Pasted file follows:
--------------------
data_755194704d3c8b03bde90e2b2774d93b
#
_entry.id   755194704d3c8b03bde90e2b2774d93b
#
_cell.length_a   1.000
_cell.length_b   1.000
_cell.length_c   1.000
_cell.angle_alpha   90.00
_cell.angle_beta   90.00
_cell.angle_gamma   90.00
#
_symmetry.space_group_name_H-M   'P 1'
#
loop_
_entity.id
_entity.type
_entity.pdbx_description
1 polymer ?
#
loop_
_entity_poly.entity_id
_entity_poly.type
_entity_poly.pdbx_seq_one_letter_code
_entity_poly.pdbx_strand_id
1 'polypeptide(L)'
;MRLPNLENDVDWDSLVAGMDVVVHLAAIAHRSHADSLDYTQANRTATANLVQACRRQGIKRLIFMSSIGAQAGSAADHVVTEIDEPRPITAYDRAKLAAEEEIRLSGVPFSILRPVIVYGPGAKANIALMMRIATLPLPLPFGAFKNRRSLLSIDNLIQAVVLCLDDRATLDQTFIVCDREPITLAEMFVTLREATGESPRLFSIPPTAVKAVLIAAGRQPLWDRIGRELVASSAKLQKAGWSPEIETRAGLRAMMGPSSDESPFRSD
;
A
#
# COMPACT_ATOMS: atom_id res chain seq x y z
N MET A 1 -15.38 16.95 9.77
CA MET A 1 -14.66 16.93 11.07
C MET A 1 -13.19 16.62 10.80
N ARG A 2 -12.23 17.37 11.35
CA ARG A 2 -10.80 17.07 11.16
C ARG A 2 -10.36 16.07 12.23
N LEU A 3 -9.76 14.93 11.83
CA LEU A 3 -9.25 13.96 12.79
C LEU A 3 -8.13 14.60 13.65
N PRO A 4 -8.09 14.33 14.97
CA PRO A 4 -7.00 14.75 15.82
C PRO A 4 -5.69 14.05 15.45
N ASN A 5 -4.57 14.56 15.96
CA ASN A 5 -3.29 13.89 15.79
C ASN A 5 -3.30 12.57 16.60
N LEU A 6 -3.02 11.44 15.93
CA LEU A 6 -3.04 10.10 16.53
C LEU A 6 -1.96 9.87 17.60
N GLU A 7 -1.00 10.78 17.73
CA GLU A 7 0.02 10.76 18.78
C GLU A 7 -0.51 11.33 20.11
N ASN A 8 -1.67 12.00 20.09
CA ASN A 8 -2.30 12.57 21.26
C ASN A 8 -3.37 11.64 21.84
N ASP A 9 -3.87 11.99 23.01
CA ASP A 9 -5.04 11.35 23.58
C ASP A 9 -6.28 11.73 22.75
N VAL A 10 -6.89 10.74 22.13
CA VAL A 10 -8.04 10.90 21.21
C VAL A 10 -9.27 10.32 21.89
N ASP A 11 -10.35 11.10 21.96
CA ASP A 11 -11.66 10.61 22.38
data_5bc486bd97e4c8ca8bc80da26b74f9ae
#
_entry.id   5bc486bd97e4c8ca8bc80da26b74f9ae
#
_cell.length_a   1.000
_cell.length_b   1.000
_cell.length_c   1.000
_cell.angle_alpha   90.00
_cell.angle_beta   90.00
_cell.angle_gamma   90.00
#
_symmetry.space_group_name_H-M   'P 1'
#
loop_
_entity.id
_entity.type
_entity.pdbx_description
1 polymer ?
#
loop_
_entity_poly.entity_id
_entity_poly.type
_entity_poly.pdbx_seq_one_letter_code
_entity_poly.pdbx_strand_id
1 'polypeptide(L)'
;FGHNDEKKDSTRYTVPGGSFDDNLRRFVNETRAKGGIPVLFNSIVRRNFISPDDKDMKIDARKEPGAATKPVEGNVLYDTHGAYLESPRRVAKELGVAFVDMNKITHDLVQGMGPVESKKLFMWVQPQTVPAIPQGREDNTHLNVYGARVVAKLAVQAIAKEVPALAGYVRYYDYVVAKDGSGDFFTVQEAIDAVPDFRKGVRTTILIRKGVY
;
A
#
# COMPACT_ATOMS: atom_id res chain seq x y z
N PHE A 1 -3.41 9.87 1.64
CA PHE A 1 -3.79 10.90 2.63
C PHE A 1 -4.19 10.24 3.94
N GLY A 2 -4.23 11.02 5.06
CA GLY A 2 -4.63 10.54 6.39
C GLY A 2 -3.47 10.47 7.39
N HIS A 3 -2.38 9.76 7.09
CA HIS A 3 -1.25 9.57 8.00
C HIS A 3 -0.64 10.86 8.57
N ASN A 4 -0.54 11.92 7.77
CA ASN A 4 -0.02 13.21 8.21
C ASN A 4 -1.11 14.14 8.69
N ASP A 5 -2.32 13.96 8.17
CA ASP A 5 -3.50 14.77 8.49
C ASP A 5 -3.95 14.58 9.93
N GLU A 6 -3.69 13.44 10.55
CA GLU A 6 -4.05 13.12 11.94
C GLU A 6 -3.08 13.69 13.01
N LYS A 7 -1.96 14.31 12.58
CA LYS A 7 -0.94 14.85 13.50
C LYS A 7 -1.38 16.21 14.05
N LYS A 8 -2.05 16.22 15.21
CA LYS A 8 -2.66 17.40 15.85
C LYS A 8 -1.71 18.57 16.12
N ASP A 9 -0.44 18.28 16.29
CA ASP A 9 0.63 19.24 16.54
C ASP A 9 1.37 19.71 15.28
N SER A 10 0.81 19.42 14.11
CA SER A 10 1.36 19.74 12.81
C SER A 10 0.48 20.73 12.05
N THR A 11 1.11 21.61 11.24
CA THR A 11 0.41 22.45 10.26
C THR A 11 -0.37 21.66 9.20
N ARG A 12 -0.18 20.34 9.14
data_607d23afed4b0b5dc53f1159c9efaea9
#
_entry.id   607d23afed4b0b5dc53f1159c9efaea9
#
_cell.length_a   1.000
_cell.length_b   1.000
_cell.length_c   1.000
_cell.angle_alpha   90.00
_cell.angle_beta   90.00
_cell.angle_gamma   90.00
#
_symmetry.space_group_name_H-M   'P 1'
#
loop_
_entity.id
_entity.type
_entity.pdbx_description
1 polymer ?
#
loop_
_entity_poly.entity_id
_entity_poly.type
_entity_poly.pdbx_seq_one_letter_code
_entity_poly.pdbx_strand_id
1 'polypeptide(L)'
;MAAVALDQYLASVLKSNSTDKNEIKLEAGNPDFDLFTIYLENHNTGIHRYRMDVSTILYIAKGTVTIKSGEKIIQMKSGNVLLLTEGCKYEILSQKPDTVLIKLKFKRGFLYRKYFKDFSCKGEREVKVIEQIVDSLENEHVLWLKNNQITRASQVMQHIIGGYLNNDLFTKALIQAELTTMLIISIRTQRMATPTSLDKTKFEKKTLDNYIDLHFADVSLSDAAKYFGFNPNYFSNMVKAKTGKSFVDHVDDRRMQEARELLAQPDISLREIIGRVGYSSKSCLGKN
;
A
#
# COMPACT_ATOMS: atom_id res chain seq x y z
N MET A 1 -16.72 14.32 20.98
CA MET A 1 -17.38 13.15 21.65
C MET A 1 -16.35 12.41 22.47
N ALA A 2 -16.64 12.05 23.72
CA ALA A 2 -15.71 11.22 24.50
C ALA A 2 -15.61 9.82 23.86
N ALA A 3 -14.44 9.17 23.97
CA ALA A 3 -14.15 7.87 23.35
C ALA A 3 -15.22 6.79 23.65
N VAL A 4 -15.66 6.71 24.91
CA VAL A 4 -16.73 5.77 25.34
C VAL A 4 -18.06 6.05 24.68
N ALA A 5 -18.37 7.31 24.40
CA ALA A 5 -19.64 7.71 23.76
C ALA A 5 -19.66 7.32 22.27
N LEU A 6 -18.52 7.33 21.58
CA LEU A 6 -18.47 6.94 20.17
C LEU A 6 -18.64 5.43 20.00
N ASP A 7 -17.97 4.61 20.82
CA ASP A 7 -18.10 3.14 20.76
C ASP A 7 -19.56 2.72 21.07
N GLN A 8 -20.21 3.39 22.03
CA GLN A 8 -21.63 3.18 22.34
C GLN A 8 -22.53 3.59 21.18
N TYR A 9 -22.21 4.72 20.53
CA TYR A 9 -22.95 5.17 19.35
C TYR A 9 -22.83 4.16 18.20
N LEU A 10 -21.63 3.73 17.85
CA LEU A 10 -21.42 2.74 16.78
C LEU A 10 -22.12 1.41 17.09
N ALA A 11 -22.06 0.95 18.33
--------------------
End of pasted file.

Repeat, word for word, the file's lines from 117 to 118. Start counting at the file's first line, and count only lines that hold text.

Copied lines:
N ASP A 9 -0.44 18.28 16.29
CA ASP A 9 0.63 19.24 16.54